Select Page

Prenuptial Agreements and Postnuptial agreements can save Long Islanders a great deal of stress in the event of a divorce or breakup. A divorce and breakup represents one of the most difficult times in a Long Islander’s life. These events cut at the core of one’s life and family relationships. To exacerbate the emotional component of divorce, the financial aspect of divorce only makes things worse. Splitting the assets and determining who keeps the money and property creates tremendous stress on all parties. For this reason, many Long Island divorce attorneys will recommend a prenuptial or even postnuptial agreement that addresses these issues ahead of time.

Marital Agreements are Better Made with a Clear Head

Usually, the decisions that are made at the time a prenuptial or postnuptial agreement is created is significantly more favorable and fair to both parties that what each spouse will argue for in the event a divorce occurs without an agreement. This is likely because, before marriage, most people are feeling happy, generous, and compassionate, as opposed to the time of the divorce, when people are often bitter, resentful and angry. The latter results in far more contentious discussions as to who gets what. Further, having the terms in place beforehand can significantly reduce the time and expense that can be incurred as a result of lengthy divorce litigation.

Consider Marital Agreements if you Have Significant Wealth or Expect your Wealth to Grow

Even though we all have heard about the statistics on divorce, many young couples do not think twice about preparing a prenuptial agreement. This is most often because divorce is the last thing on their minds, although some may just be hesitant or unsure about broaching the subject with their partner. This kind of couple would be wise to consider a postnuptial agreement later on, once they are married and perhaps see their assets begin to accumulate or their situation begin to change.

With that being said, these agreements are commonly being used by wealthier individuals as there are more assets at stake. In some cases, a young couple has few assets when they first marry and choose not to enter into a prenuptial agreement. Later on, after they marry, their assets may grow or they may receive or expect to receive an inheritance or significant growth in assets. At this point is when many couples choose to enter into a postnuptial agreement to protect themselves and their interests in the case of divorce.

Unique Circumstances Often Call for a Marital Agreement

Your unique family circumstances might indicate that a pre or postnuptial agreement is more necessary. This is because the laws on equitable distribution and spousal maintenance may not be well suited for your particular situation. For example, a postnuptial agreement may be a good idea when one spouse needs to stay at home to care for children and wants to protect his or her financial interests. In addition, when one or both spouses start a new business, it may be a good idea to create a postnuptial agreement (or update an existing prenuptial agreement). Further, couples who have had prior marriages and/or children from prior relationships may wish to make special provisions for those children or for certain assets that they brought into the new relationship. Estate planning considerations such as who will inherit what from each spouse can be included in the contract as well.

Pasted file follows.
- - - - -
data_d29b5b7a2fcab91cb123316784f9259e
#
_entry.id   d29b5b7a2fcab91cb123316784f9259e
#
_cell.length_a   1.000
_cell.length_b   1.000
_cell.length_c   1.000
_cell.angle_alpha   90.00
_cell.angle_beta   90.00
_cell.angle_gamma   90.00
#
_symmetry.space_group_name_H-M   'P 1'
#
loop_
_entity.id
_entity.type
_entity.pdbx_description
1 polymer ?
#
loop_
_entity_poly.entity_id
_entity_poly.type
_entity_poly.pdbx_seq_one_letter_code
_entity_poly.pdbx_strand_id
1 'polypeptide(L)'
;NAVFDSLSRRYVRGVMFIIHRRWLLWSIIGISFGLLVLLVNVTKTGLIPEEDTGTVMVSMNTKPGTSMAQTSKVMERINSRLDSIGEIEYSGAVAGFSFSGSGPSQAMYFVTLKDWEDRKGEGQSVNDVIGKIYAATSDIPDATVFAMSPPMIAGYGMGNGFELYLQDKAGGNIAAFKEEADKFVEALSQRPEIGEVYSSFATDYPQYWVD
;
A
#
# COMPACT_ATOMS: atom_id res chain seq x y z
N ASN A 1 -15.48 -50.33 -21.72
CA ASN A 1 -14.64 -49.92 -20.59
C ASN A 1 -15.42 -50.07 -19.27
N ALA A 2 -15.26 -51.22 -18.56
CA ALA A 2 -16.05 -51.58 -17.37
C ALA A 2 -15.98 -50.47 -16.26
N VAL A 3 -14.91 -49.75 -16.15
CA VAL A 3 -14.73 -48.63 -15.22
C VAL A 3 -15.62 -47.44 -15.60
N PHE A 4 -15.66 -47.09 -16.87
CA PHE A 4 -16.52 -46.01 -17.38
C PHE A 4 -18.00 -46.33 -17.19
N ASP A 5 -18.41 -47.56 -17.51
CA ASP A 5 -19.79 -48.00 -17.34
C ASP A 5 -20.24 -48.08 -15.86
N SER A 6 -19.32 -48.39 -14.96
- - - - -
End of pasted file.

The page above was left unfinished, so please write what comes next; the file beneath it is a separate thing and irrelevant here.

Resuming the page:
It is important to remember that there are certain issues that these agreements cannot dictate, including controlling a spouse’s behavior (with the exception confidentiality clauses), and cannot attempt to disinherit or cut off a spouse completely. Discuss your unique concerns with your family law attorney in order to see if your prenuptial agreement can be tailored to your needs.

Ensure you Have Skilled Representation

Since marital agreements must be formed with full disclosure of finances and assets on both sides, and must be created without any undue influence or coercion to be valid, it is best to enlist an experienced Matrimonial Law Attorney to assist you. Keep in mind that the event one party has an attorney and another does not, the validity of the agreement can sometimes be called into question. Each spouse should speak to an experienced Long Island family law attorney in order to ensure his or her interests are being protected and that your agreement is valid.

Free Consultation With a Long Island Family Law Attorney Experienced in Prenuptial Agreements

Valid prenuptial and postnuptial agreements require qualified and experienced Family Law or Divorce Law representation. If you have a question about the possibility of creating a pre- or post-nuptial agreement, or if you have questions about your existing agreement, you should speak to a qualified Long Island Divorce Attorney about the possibility of a confidentiality or nondisclosure agreement that would address your concerns. The Long Island Family Law firm of Hornberger Verbitsky, P.C. has successfully served families in Nassau County and Suffolk County for years. The firm focuses on Divorce, Mediation, and Family Law matters including Child Custody, Visitation, and Support. Contact our office today at 631-923-1910 for a free consultation.

For more information about Prenuptial and Postnuptial Agreements, please read Your Guide to Long Island Prenuptial & Postnuptial Agreements

Free Long Island Divorce Guide

Download our Free New York Divorce Guide

Our 41-page “Guide to New York Divorce: What You Need to Know Before Hiring a Divorce Lawyer in New York” written by an experienced family law lawyer, Long Island’s Robert E. Hornberger, Esq., provides you with real information on the divorce process and the laws it rests upon in the state of New York. This book will help give you a solid foundation upon which you can begin the process of making your family’s, life better. Download your Free Guide to New York Divorce here.